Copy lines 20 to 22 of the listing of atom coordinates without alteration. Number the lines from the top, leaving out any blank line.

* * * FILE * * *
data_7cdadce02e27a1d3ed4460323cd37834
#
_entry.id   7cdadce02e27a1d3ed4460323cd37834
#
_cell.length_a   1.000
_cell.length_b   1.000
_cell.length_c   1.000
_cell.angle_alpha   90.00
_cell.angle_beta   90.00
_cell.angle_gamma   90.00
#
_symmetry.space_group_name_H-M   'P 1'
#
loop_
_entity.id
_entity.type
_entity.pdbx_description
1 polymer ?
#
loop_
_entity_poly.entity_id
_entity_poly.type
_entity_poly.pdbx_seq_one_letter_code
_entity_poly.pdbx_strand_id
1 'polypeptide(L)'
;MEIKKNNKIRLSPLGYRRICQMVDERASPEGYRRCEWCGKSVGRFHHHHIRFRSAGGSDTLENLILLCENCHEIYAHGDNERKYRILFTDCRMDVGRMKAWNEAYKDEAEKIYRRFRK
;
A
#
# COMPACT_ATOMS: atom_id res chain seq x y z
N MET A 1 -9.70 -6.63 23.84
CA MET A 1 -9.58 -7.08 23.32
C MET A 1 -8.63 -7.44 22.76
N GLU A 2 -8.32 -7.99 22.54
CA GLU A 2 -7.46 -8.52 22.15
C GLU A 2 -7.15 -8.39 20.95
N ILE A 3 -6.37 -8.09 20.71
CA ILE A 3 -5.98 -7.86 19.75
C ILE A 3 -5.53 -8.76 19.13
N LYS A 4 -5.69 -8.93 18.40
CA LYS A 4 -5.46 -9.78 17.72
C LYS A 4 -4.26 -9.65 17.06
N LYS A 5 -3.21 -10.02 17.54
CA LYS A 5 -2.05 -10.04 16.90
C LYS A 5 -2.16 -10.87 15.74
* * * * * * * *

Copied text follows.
loop_
_entity_poly.entity_id
_entity_poly.type